This is a much more conservative document than its consumer cousin. We shouldn't be surprised - authorisations is the core regulatory function that is most tightly defined by FSMA, with the emphasis on providing clarity and predictability to regulated firms and individuals. But there are some key areas for firms to focus on.

In reality, authorisations is far from a quiet backwater, and has been the focus of much of the key activity since the FCA's inception in 2013. Initially, the cause was the need to authorise consumer credit firms as they were moved across from OFT regulation, then last year was dominated by MiFiD II and PSD II authorisations. Now, looking ahead, 2018 will be consumed by Brexit and 2019 by SM&CR implementation. 

This part of the FCA - which deals with all the high volume regulatory transactions (not just authorising new firms and individuals) - has traditionally also been the area where many new approaches are trialled. And it is the focus of much system and process change, as the regulator seeks to upgrade its technology and become more efficient. 

So, while the Authorisations approach paper plays down some of the change the division is experiencing and instead emphasises more of its business as usual aspects, these shouldn't obscure the raft of difficult regulatory issues it will have to deal with over the coming years. Here are three to start with:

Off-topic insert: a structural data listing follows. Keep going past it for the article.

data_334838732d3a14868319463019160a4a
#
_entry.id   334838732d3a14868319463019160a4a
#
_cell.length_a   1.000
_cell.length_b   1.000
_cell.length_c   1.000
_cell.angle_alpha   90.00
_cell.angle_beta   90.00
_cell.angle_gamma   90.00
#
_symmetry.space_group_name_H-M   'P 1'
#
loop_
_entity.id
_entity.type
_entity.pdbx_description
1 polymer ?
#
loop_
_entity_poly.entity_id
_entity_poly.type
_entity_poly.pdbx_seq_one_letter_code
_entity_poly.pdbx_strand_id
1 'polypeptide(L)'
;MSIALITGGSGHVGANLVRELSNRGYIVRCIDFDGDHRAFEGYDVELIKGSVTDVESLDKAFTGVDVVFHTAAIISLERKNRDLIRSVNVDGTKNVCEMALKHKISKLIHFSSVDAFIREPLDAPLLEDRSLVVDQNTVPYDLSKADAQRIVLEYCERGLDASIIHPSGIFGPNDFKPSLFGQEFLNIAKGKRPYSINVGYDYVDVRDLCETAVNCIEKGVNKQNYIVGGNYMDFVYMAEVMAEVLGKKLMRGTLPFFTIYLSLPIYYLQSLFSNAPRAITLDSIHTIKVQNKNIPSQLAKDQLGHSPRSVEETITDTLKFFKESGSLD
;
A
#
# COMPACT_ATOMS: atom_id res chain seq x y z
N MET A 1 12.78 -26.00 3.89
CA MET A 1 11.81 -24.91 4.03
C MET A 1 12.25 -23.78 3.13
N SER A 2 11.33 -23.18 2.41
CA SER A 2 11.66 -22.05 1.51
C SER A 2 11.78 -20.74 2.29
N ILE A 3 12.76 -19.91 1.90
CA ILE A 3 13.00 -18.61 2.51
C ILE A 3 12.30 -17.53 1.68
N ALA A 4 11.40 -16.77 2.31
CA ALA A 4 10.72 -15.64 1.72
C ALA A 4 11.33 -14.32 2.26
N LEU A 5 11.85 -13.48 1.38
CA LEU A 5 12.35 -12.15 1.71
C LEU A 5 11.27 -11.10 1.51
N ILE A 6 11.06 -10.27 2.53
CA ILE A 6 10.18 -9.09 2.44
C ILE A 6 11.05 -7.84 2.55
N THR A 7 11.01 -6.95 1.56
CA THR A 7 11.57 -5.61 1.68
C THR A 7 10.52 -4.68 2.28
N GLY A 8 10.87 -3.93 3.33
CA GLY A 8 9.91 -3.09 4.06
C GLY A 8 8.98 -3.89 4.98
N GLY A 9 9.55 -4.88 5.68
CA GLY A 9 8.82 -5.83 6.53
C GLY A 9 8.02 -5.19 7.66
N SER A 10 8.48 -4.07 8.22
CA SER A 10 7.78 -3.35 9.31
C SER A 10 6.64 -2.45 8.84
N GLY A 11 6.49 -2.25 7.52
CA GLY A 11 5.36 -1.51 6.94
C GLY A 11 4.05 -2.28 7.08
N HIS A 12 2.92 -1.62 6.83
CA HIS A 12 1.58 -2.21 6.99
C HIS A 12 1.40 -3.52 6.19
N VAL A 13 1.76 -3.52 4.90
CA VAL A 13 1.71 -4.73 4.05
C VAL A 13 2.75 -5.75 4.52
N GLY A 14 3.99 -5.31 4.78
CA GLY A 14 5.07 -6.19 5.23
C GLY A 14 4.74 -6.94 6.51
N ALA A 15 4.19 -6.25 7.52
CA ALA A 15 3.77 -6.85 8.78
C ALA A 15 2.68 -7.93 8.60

- Brexit: Barring a last minute deal with the EU on passporting (not much of a book on that one), the FCA (and the PRA) will soon need to start considering applications from EU firms to carry out regulated activities in the UK. They've both indicated their positive stance towards this, but they will still need to do it (and be seen to do it) properly. This will involve some difficult and sensitive risk appetite decisions. The basis on which they make these will need to be thoughtful, consistent and watertight.

- The process of implementing SM&CR will involve converting large numbers of current approved persons across to the new accountability regime. Much of this will be fairly straightforward in the first instance, but some of it won't be. And because the numbers involved are so much larger than for banks and insurers in 2015, it will present some hard choices. These are accentuated because the business models in other sectors will be less congruent with the new regime.

- The combination of Fintech the FCA's competition objective is creating new, idiosyncratic business models with (by definition) little or no track record. The FCA's Sandbox helps, but only with some of the issues and only on a small scale. There remains, for example, the question of handover when a firm is authorised and moves into Supervision. For the firm, this typically this involves a sharp drop-off in supervisory attention and assistance, while for the FCA there is a real challenge in understanding the performance of the firm's business model.

Navigating these and other challenges will stretch the FCA's authorisation approach over the next couple of years as it strives to become more efficient while ensuring its gateway role remains effective. 

For firms going through these gateways, the test will be to understand the motives and pressures behind the regulators' actions and, when necessary, to find ways of calming FCA concerns.